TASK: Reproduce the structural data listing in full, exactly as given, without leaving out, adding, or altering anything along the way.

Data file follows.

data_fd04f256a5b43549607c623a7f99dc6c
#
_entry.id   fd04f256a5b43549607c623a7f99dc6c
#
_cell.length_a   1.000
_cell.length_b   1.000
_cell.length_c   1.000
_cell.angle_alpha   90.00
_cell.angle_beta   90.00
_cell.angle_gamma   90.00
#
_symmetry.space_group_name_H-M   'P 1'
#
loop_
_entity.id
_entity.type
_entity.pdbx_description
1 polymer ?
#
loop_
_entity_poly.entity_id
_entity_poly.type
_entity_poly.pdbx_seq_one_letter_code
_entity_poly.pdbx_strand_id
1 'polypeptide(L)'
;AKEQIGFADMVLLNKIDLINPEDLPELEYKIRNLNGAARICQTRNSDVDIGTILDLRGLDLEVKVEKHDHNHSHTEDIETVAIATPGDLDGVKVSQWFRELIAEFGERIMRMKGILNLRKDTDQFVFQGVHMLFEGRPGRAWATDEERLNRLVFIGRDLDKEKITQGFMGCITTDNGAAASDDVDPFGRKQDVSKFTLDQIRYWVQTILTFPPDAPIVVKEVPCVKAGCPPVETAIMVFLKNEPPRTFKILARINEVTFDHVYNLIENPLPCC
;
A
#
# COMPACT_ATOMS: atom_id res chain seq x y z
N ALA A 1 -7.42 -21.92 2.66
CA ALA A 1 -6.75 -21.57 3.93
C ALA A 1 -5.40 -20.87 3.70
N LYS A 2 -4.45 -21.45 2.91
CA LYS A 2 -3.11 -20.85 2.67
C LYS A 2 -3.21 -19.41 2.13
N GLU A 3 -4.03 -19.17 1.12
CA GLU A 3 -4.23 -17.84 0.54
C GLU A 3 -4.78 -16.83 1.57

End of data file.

data_fd04f256a5b43549607c623a7f99dc6c
#
_entry.id   fd04f256a5b43549607c623a7f99dc6c
#
_cell.length_a   1.000
_cell.length_b   1.000
_cell.length_c   1.000
_cell.angle_alpha   90.00
_cell.angle_beta   90.00
_cell.angle_gamma   90.00
#
_symmetry.space_group_name_H-M   'P 1'
#
loop_
_entity.id
_entity.type
_entity.pdbx_description
1 polymer ?
#
loop_
_entity_poly.entity_id
_entity_poly.type
_entity_poly.pdbx_seq_one_letter_code
_entity_poly.pdbx_strand_id
1 'polypeptide(L)'
;AKEQIGFADMVLLNKIDLINPEDLPELEYKIRNLNGAARICQTRNSDVDIGTILDLRGLDLEVKVEKHDHNHSHTEDIETVAIATPGDLDGVKVSQWFRELIAEFGERIMRMKGILNLRKDTDQFVFQGVHMLFEGRPGRAWATDEERLNRLVFIGRDLDKEKITQGFMGCITTDNGAAASDDVDPFGRKQDVSKFTLDQIRYWVQTILTFPPDAPIVVKEVPCVKAGCPPVETAIMVFLKNEPPRTFKILARINEVTFDHVYNLIENPLPCC
;
A
#
# COMPACT_ATOMS: atom_id res chain seq x y z
N ALA A 1 -7.42 -21.92 2.66
CA ALA A 1 -6.75 -21.57 3.93
C ALA A 1 -5.40 -20.87 3.70
N LYS A 2 -4.45 -21.45 2.91
CA LYS A 2 -3.11 -20.85 2.67
C LYS A 2 -3.21 -19.41 2.13
N GLU A 3 -4.03 -19.17 1.12
CA GLU A 3 -4.23 -17.84 0.54
C GLU A 3 -4.78 -16.83 1.57